“Prison Reform is Bigger in Texas”

ROC signatories Jerry Madden, Grover Norquist and Newt Gingrich sit down with The Daily Beast to discuss the origins of the criminal justice reform movement in Texas.

“Traditionally, the politics [of prison reform] were that conservatives said ‘tough on crime’ and ‘the longer you put people in prison, the better,’” Norquist told me. “Over time, the cost of prisons, the cost of the judicial system, the length of some of the mandatory minimums that were being thrown out, got to be such that conservatives started saying ‘Wait a minute, if we’re trying to reduce crime, are we doing this in the most cost-effective way? Are there better ways to approach this?’” Click here to read more.

This article also appeared in Yahoo! News.

Mississippi HB 585: Recommendations of the Corrections and Criminal Justice Task Force

Why does Mississippi need HB585? Mississippi’s prison population has grown by 17 percent in the last decade, topping 22,600 inmates last year. The state now has the second-highest imprisonment rate in the country, trailing only Louisiana. Without action, these trends will continue and Mississippi prisons will need to house 1,990 more inmates by 2024 – costing taxpayers an additional $266 million.

What will HB 585 do for Mississippi’s criminal justice system? HB 585 will enact “true minimums” to guarantee that nonviolent and violent offenders are never released prior to serving 25 and 50 percent of their sentences, respectively.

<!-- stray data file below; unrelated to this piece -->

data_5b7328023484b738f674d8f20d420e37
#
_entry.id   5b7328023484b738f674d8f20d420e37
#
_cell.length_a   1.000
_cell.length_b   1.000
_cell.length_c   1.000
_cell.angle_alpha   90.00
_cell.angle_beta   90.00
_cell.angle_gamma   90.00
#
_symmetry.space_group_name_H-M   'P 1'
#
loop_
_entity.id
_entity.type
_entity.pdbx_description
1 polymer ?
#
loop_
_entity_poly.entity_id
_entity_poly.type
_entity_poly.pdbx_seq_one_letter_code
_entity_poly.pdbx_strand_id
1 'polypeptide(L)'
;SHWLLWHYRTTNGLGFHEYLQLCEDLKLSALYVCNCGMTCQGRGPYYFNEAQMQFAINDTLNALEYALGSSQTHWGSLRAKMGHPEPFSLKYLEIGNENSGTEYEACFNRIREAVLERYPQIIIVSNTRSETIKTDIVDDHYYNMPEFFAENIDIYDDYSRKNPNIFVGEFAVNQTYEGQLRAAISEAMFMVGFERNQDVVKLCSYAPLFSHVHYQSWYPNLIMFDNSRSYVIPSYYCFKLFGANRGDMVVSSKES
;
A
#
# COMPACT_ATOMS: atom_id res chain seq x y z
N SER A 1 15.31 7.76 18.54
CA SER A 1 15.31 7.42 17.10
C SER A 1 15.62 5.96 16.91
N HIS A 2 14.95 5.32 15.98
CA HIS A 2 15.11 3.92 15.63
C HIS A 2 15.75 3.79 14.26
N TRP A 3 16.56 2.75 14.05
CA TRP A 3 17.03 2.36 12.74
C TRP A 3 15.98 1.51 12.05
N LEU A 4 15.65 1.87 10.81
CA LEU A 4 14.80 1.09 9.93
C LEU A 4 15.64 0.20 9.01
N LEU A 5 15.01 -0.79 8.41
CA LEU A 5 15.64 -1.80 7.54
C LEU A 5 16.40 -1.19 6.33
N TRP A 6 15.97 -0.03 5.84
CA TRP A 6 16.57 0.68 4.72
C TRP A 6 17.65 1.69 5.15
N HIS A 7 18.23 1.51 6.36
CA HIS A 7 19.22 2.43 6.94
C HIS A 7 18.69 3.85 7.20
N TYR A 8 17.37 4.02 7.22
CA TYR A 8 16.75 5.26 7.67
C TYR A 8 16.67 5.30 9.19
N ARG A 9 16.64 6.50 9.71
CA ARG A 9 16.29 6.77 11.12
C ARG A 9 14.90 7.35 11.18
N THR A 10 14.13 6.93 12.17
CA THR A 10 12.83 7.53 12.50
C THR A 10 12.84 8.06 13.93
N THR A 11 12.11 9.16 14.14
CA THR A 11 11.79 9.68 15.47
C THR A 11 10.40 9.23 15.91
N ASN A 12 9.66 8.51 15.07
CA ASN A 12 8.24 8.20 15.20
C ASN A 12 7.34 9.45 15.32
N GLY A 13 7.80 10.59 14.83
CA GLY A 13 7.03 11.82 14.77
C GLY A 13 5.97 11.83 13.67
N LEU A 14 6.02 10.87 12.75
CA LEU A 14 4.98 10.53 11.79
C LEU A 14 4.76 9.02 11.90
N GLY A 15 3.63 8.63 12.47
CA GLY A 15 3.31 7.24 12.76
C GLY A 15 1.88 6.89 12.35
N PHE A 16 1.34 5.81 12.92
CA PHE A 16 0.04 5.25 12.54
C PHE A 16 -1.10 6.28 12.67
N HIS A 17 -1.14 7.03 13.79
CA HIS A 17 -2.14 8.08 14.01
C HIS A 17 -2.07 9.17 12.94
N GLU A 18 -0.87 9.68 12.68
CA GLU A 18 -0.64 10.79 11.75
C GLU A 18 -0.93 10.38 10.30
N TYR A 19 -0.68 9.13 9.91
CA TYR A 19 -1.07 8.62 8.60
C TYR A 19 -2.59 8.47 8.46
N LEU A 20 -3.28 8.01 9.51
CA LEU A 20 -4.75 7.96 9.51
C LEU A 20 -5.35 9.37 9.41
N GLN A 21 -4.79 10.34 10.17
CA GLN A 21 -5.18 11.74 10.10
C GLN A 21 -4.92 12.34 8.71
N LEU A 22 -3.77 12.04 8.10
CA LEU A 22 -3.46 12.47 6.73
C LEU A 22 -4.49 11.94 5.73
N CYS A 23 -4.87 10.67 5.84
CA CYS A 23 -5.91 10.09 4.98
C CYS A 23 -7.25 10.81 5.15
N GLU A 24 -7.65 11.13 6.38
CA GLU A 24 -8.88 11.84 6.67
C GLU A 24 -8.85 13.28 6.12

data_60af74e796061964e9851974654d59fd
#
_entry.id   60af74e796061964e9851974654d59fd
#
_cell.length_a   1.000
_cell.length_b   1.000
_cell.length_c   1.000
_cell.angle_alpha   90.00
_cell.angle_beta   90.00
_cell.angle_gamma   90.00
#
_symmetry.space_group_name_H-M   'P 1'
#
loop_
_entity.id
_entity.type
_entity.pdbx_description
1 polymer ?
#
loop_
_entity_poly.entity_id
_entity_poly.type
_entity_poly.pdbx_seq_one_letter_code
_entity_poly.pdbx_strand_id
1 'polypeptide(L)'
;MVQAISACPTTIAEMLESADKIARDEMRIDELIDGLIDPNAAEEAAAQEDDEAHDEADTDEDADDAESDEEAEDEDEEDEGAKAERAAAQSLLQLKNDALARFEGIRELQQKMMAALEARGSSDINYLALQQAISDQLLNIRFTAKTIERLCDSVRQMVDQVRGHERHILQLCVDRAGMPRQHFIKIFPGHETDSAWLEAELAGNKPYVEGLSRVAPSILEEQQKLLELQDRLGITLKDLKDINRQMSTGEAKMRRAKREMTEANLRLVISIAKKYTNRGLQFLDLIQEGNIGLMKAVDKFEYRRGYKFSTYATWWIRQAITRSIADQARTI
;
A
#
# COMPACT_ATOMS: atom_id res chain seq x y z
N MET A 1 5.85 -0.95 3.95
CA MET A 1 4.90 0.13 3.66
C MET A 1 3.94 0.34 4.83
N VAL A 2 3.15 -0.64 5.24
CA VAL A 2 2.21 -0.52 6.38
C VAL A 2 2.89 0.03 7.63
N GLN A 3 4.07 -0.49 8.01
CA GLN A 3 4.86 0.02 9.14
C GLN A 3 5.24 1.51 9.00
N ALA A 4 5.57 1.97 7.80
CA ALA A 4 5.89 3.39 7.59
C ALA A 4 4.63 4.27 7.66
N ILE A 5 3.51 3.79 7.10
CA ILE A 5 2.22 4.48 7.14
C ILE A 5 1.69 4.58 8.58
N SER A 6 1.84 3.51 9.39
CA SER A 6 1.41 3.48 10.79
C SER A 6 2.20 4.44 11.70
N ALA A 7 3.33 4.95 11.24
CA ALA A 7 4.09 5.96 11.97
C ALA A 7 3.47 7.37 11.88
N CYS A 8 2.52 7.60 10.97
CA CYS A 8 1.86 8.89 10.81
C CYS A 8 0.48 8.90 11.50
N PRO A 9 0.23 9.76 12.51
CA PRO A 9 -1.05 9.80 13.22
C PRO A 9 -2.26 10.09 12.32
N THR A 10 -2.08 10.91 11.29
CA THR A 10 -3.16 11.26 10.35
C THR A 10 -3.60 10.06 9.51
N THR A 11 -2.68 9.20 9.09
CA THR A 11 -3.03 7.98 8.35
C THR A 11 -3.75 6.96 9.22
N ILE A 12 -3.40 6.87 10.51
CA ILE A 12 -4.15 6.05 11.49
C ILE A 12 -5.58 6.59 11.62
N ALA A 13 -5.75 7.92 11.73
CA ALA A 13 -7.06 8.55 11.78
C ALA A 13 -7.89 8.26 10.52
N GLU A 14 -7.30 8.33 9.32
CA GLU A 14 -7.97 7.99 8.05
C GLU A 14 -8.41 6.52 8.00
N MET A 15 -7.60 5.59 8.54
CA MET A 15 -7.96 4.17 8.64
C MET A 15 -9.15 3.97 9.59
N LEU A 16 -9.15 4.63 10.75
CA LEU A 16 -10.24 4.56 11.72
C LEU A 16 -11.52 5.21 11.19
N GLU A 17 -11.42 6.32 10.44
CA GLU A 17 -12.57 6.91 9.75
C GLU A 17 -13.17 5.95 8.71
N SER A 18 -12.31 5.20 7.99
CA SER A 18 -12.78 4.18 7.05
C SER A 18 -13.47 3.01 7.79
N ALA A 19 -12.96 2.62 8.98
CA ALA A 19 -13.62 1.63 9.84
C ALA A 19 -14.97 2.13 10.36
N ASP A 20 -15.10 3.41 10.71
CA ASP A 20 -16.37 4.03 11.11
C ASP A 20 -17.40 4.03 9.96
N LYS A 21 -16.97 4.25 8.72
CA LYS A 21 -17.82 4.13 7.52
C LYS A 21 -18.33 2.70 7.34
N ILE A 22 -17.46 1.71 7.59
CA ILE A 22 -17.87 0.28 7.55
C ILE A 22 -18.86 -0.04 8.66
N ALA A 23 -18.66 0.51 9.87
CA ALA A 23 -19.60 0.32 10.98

Click here to read the full version of “HB 585: Recommendations of the Corrections and Criminal Justice Task Force.”

Governor Phil Bryant: Mississippi Legislature Votes to Adopt “Right on Crime” Criminal Justice Reform Measures

The following statement was released by Governor Phil Bryant regarding Mississippi’s package of criminal justice reforms.

JACKSON—House Bill 585, Mississippi’s package of criminal justice reform measures, has passed the Mississippi House and Mississippi Senate and should soon come to Gov. Phil Bryant for review. The reforms were developed over several months as the result of a bipartisan task force effort that included consultation with the Public Safety Performance Project of The Pew Charitable Trusts.

“We pledged to Mississippians that we would make this the ‘public safety session’, and we have worked hard to develop a research-based plan that is tough on crime while using tax dollars wisely where they make the most impact,” Gov. Phil Bryant said. “This bill ensures that violent criminals are held accountable for their crimes, and it provides a second chance to veterans and other Mississippians who have made mistakes want to take steps to get their lives back on track.